June 15th, 2009 No comments

Oh, what a marvelous piece.  Or is it pieces? I have been thinking about this play, performance, installation, multimedia extravaganza since seeing it on Saturday night.  In the making, on and off, for nearly five years, Raymond Bobgan and Chris Seibert delivered a work that was clever, intimate, mysterious, amazing, shocking, and damn nearly a dozen other adjectives that I could rattle off all to the infinite boredom of you, my fine reader.

The piece begins innocently enough with Seibert stepping forward in the persona of C.C. Bertie who has made a play.  Nervously excited, Bertie happily chats about her work with some modest instructions to the audience–such as to imagine the things that are not on stage (i.e. at one point she says, essentially, “if I’m climbing a flight of stairs… Well, you don’t see any stairs here do you?”)  This introduction is metatheatrical, as it introduces the play within a play and “breaks the fourth wall” by directly addressing the audience.  C.C. Bertie’s character, along with being nervously excited, is shy and overly-enthusiastic as she introduces her work.

The work begins with a video projection along with which Bertie hums and bum bum bum’s the Overture.  The video winds its way through a fire and inside the study of Mr. Hades, whose fireplace we will stare at for the next two hours.  Chiseled into the fireplace are the words “Ars Magna Alchemica Est,” if my memory serves, which means, I think, “This is the Magic of Great Art" or "This is a Great Work of Magic" or something like that. Which, in my opinion, was certainly confirmed by the time the play wrapped up.  My mind immediately latched on to Hades, which was then commented on by Bertie herself who said something to the effect of “I know, it’s creepy isn’t it?” 

We are then introduced to the premise: six people saying the night at Mr. Hades’ estate, one will inherit everything as Mr. Hades is going away.  The six characters include Mr. Cobb; Mr. Cobb’s wife, Blighty; Georgina; the Guy; Nervous Girl; and Young Master Whistler.  After receiving instructions from Mr. Hades, they each retire to their respective rooms for the night, which appear in quadrants on the video screen as surveillance video of four bedrooms.  Except for Young Master Whistler, who leaves the house (against the protestations of Nervous Girl). The plot quickly picks up pace as we see, for instance, Guy looking under his bed on the surveillance video, and chaos generally breaks out as pieces of a dismembered woman are found scattered about the house.  An Inspector arrives to determine what has happened, but the Inspector vanishes after going into the attic. A parallel story is also introduced with Young Master Whistler running off to visit a widow–who lives on a property adjacent to Mr. Hades’ estate. This story introduces the widow as an abused wife (hit and branded with a hot fire poker) whose husband has died (choking on his own vomit).  There are rumors that the widow is a witch.  The parallel story takes on attributes of all such stories, and I was reminded vaguely of Caryl Churchill’s Vinegar Tom.  There is also a strong Oedipal element to their relationship, as the widow constantly takes actions that Young Master Whistler observes as being things his mother also does.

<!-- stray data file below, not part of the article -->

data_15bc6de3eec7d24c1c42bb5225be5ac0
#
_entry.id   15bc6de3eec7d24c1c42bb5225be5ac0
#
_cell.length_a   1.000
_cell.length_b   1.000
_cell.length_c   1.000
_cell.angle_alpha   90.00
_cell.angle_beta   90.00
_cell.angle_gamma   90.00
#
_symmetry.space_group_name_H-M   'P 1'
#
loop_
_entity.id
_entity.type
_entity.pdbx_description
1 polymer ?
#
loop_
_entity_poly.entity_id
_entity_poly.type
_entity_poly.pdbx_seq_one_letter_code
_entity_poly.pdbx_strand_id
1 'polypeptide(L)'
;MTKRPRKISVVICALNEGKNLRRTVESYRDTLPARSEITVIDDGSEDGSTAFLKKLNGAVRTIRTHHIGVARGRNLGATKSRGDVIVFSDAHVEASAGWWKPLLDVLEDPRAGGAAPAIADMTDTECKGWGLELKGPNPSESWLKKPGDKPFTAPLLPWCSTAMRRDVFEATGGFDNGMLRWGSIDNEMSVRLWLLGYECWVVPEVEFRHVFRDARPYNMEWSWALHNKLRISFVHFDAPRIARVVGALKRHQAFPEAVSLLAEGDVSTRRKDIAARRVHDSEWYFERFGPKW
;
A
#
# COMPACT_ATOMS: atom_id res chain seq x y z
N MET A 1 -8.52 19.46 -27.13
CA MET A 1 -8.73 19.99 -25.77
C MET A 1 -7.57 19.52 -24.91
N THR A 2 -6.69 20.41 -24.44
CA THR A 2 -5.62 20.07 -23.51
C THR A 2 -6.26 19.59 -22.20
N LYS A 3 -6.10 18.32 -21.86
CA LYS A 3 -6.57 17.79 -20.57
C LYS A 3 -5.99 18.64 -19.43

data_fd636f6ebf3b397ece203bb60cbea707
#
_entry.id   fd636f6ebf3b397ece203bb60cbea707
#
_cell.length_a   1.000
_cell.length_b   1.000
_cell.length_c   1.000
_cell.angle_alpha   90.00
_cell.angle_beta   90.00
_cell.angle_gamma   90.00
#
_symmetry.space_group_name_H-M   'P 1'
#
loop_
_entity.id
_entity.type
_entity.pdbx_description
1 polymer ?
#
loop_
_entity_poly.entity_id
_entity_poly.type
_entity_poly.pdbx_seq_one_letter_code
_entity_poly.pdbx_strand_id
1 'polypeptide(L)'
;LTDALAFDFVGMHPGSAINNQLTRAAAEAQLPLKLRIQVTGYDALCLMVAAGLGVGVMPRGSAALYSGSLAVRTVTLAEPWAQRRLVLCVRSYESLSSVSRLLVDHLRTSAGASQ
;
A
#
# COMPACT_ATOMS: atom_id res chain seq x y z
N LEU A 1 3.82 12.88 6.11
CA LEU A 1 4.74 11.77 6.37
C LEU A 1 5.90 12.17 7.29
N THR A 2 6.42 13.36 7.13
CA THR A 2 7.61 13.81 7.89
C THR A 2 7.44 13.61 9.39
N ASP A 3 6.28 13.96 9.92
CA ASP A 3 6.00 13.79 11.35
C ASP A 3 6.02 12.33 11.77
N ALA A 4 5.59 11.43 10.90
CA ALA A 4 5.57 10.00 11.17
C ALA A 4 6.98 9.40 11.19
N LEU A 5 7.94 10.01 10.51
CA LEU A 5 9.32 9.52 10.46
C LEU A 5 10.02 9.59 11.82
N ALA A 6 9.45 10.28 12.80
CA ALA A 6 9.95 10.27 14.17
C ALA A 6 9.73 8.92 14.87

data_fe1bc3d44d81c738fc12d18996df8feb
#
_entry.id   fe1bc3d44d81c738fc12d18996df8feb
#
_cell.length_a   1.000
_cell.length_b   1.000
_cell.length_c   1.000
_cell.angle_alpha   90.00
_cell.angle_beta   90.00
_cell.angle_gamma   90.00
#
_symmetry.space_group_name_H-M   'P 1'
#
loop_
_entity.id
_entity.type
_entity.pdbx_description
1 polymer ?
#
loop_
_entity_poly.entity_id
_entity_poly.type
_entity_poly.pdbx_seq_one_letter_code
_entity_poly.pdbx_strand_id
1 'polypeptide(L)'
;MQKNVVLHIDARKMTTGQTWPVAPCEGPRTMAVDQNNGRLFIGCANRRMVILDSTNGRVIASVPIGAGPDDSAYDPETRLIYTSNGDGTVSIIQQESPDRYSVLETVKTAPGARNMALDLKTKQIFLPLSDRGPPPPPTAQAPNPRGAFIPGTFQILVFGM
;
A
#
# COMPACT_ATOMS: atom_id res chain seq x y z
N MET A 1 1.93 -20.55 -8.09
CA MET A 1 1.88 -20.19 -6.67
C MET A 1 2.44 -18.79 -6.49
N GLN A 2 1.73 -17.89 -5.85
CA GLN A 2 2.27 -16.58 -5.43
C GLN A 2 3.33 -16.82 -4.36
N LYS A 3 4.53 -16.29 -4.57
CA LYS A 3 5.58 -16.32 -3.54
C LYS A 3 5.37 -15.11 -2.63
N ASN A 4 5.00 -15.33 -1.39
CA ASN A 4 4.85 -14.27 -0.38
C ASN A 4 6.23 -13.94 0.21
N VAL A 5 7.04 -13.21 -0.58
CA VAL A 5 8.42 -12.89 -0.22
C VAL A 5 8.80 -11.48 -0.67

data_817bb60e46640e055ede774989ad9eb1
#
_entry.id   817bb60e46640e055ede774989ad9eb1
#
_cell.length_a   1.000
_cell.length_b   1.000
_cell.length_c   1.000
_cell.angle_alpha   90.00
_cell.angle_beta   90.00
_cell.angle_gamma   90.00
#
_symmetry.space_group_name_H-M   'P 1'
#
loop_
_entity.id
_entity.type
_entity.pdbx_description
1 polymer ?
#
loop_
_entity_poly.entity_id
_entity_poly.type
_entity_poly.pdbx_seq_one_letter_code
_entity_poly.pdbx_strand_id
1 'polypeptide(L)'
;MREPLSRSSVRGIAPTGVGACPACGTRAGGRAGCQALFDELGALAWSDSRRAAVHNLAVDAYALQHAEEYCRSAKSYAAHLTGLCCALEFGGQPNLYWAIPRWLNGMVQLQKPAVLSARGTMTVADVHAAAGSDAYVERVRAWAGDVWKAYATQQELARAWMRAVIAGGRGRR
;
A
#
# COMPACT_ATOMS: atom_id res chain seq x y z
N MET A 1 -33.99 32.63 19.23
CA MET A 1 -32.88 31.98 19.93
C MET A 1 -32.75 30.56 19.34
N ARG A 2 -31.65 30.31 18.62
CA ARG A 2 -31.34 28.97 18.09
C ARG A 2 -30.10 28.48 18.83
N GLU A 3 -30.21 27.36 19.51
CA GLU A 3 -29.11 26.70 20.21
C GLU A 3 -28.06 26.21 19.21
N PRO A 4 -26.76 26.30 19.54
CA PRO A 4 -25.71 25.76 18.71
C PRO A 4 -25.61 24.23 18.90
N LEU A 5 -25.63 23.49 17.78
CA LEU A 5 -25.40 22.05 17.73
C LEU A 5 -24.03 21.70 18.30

The action of the piece is moved along through various mechanisms which make the work much more powerful than this basic plot exposition provides.  For instance, as the victim is discovered, the video screen breaks into a montage of scraps of slasher films depicting the brutal murders of women being, appropriately, cut to pieces. The use of quadrants of surveillance-type footage ad a certain ‘realistic’ grit to the production. The projection of the fireplace in the study had a surreal impact on me for a variety of reasons. First, I have for many years had strange dreams of being in a haunted house–very passé, I know, but in my dreams the house is alive with a locus of evil in the cellar–usually the furnace room–which I am compelled for some reason to visit. The house can be small or immense.  It can be familiar, or very foreign–somehow, though, I find myself going down into the cellar.  Ultimately, I am convinced that I am being guided through my own subconscious to the source of something powerful and yet not fully known to me.  I feel almost like Eleanor in The Haunting of Hill House.  Second, when I was younger I used to play various video games, one of which was The Seventh Guest. And the fireplace and premise for the first part of this play very much reminded me of this game–making me feel very much like I was immersed within it. As well, each ‘character’ introduced is a virtual character shown only as a projection standing with a certain body posture.  C.C. Bertie enacts the role of each character as she tells her story and assumes that character’s body posture, as projected, while speaking–thus, the audience comes to know the characters in Mr. Hades’ house more so by their physical manifestation, than by what each says. With regard to Young Master Whistler and the Widow, this story takes place in a parallel space, stage left of the “main space.”  There is a plain mat with a circle of stones–a magic circle–inside is the widow, outside is the young master.